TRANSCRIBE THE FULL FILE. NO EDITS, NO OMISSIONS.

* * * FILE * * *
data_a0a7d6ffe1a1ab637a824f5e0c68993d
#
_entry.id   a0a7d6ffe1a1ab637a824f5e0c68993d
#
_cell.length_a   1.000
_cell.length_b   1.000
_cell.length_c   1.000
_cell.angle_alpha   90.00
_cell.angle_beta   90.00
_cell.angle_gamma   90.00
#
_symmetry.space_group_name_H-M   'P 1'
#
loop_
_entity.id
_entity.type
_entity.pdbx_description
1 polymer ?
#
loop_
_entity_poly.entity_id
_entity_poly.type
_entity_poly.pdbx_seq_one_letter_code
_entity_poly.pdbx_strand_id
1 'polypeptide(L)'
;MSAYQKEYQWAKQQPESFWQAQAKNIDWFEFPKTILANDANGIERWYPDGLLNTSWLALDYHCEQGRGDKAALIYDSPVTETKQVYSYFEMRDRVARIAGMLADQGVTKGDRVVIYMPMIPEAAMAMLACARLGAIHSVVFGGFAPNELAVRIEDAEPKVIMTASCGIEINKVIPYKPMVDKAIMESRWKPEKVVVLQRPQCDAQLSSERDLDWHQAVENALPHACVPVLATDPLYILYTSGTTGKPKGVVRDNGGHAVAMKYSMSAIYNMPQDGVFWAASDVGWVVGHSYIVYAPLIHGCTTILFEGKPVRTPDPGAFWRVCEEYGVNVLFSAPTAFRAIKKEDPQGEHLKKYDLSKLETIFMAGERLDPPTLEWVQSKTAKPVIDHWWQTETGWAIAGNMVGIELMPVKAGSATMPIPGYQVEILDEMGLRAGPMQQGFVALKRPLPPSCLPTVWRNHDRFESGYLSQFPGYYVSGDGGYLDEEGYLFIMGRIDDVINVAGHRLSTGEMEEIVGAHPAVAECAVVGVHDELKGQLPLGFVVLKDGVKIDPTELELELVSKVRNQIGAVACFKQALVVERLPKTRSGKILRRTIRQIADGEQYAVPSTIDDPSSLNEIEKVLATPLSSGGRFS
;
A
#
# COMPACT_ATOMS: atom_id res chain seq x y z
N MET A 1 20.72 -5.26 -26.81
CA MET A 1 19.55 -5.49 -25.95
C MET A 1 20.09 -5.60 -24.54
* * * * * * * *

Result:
data_a0a7d6ffe1a1ab637a824f5e0c68993d
#
_entry.id   a0a7d6ffe1a1ab637a824f5e0c68993d
#
_cell.length_a   1.000
_cell.length_b   1.000
_cell.length_c   1.000
_cell.angle_alpha   90.00
_cell.angle_beta   90.00
_cell.angle_gamma   90.00
#
_symmetry.space_group_name_H-M   'P 1'
#
loop_
_entity.id
_entity.type
_entity.pdbx_description
1 polymer ?
#
loop_
_entity_poly.entity_id
_entity_poly.type
_entity_poly.pdbx_seq_one_letter_code
_entity_poly.pdbx_strand_id
1 'polypeptide(L)'
;MSAYQKEYQWAKQQPESFWQAQAKNIDWFEFPKTILANDANGIERWYPDGLLNTSWLALDYHCEQGRGDKAALIYDSPVTETKQVYSYFEMRDRVARIAGMLADQGVTKGDRVVIYMPMIPEAAMAMLACARLGAIHSVVFGGFAPNELAVRIEDAEPKVIMTASCGIEINKVIPYKPMVDKAIMESRWKPEKVVVLQRPQCDAQLSSERDLDWHQAVENALPHACVPVLATDPLYILYTSGTTGKPKGVVRDNGGHAVAMKYSMSAIYNMPQDGVFWAASDVGWVVGHSYIVYAPLIHGCTTILFEGKPVRTPDPGAFWRVCEEYGVNVLFSAPTAFRAIKKEDPQGEHLKKYDLSKLETIFMAGERLDPPTLEWVQSKTAKPVIDHWWQTETGWAIAGNMVGIELMPVKAGSATMPIPGYQVEILDEMGLRAGPMQQGFVALKRPLPPSCLPTVWRNHDRFESGYLSQFPGYYVSGDGGYLDEEGYLFIMGRIDDVINVAGHRLSTGEMEEIVGAHPAVAECAVVGVHDELKGQLPLGFVVLKDGVKIDPTELELELVSKVRNQIGAVACFKQALVVERLPKTRSGKILRRTIRQIADGEQYAVPSTIDDPSSLNEIEKVLATPLSSGGRFS
;
A
#
# COMPACT_ATOMS: atom_id res chain seq x y z
N MET A 1 20.72 -5.26 -26.81
CA MET A 1 19.55 -5.49 -25.95
C MET A 1 20.09 -5.60 -24.54